How a Digital Detox Makes Vacations More Valuable

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Getting away from it all isn't just a nice break from routine; it can basically save your life. Whenever you put your day-to-day behind you, the question inevitably comes up: Should you bring your work laptop, or check your email, or even unwind with Instagram?


More and more, people around the world are leaning into the digital detox. We're recognizing that boundaries are healthy — and we don't get paid enough to deal with work stuff 24/7. That's one reason why researchers from the U.K. and New Zealand have just released a study looking into how digitally detoxing affects travelers on their trips.

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One of the biggest signs that you need to step back from the internet is getting angry when you can't have it. The researcher team found that early on in the process, tourists did grow anxious and frustrated, especially when it came to wanting services like Google Maps. They also developed withdrawal symptoms, but most importantly, once those subsided, the travelers had a much better time on their trip.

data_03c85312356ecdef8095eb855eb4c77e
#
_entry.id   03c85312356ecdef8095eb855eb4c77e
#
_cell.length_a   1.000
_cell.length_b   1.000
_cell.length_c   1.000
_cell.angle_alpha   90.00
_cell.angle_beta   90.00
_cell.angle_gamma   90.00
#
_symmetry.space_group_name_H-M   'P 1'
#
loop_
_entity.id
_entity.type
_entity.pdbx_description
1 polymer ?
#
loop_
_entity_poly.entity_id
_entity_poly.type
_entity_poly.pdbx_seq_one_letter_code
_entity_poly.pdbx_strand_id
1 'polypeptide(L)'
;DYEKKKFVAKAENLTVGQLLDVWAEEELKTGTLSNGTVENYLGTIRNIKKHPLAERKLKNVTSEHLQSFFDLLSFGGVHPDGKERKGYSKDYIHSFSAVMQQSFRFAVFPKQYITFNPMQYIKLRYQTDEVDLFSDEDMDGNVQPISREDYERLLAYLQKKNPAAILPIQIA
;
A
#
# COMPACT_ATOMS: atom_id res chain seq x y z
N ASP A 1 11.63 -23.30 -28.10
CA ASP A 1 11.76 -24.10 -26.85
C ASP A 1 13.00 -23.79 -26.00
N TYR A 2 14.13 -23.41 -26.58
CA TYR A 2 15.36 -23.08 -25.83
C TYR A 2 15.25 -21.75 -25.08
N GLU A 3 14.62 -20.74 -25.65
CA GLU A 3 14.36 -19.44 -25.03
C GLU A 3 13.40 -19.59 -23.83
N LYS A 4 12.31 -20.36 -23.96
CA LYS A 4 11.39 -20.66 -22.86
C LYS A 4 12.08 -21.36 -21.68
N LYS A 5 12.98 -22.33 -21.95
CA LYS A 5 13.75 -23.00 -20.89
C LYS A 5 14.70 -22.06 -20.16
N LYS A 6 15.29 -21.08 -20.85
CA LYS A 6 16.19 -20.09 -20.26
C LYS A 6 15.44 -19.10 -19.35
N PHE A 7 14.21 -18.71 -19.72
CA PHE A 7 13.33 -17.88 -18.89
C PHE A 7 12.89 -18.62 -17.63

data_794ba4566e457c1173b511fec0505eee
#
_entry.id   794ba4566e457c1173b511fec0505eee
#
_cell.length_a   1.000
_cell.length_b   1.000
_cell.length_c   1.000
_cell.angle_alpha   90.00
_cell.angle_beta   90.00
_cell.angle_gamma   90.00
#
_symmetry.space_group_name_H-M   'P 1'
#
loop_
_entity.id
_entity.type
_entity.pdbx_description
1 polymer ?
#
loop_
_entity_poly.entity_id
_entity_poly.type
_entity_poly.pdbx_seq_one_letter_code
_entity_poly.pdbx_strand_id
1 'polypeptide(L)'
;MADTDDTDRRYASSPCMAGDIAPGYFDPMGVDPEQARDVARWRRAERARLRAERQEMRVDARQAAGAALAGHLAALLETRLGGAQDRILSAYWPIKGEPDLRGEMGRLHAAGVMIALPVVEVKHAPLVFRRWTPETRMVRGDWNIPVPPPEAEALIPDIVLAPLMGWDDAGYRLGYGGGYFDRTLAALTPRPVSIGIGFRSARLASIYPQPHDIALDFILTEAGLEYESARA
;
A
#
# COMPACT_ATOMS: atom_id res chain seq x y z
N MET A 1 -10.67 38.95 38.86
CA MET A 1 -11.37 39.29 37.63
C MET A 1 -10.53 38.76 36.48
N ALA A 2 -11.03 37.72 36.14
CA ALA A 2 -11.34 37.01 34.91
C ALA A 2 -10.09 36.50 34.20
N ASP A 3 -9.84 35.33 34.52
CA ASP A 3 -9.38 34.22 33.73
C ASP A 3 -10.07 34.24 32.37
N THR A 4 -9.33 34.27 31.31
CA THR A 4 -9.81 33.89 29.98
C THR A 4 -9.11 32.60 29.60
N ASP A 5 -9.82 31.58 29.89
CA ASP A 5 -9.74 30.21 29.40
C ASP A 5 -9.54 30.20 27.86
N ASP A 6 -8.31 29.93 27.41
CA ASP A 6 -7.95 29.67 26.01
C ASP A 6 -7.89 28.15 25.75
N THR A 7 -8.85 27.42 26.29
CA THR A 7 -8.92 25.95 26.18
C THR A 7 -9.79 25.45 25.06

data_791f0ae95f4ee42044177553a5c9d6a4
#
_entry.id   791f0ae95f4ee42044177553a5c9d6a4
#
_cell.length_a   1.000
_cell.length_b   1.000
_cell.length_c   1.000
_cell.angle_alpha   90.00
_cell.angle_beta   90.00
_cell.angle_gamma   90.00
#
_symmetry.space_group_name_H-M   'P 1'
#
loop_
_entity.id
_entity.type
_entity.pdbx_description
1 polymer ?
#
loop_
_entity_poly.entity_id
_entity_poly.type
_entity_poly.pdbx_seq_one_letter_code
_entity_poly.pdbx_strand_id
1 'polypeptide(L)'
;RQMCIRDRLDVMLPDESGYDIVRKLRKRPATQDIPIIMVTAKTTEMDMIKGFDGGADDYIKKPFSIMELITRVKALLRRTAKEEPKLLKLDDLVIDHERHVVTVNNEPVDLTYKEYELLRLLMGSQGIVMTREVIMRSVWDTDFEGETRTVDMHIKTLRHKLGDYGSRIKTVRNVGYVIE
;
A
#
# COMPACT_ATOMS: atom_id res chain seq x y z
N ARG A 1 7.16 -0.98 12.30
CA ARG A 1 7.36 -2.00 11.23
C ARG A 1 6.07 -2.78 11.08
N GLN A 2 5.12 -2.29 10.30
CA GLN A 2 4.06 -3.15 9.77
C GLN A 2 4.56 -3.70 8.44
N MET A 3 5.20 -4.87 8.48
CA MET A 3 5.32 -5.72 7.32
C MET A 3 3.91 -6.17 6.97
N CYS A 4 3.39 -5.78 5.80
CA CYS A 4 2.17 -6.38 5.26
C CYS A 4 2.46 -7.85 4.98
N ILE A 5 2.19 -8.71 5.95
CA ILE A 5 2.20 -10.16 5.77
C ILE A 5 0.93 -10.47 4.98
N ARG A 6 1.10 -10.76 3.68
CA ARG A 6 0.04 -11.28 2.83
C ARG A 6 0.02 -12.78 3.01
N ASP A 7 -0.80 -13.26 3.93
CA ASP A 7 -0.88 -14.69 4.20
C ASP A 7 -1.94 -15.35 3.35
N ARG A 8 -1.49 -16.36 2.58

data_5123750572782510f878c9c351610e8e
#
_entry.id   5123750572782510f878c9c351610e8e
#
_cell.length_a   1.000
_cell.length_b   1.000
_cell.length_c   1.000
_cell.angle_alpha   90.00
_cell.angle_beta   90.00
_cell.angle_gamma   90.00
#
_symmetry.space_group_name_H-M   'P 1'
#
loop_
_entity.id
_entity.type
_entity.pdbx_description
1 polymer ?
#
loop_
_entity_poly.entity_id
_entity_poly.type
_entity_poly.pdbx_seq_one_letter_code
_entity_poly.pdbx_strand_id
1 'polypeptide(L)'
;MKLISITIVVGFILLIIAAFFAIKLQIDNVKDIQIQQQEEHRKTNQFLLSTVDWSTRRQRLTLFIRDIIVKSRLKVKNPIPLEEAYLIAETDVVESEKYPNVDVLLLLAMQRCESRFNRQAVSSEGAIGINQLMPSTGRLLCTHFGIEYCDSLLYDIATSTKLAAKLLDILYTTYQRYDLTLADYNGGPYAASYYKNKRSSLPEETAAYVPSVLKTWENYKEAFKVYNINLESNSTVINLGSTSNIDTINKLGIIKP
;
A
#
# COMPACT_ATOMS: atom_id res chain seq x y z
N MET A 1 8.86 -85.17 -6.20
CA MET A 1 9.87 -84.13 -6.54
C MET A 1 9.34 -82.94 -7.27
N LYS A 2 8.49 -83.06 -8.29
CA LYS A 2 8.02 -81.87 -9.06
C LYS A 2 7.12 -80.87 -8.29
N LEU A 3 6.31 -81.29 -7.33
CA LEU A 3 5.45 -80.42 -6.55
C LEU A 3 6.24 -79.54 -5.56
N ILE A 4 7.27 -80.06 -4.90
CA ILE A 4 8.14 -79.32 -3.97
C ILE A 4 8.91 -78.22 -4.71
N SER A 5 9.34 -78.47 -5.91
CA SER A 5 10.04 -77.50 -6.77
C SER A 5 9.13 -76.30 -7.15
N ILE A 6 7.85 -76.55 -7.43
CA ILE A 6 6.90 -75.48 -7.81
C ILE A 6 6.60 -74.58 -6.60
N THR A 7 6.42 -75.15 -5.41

"Our participants reported that they not only engaged more with other travelers and locals during their disconnected travels, but that they also spent more time with their travel companions," said lead author Wenjie Cai. "Many also pointed out that they were much more attentive and focused on their surroundings while disconnected, rather than getting distracted by incoming messages, notifications, or alerts from their mobile apps."

Most of all, digitally detoxed tourists got a more authentic experience. Without GPS navigation, they wound up asking locals for help — and getting a more interesting, fulfilling trip than they bargained for.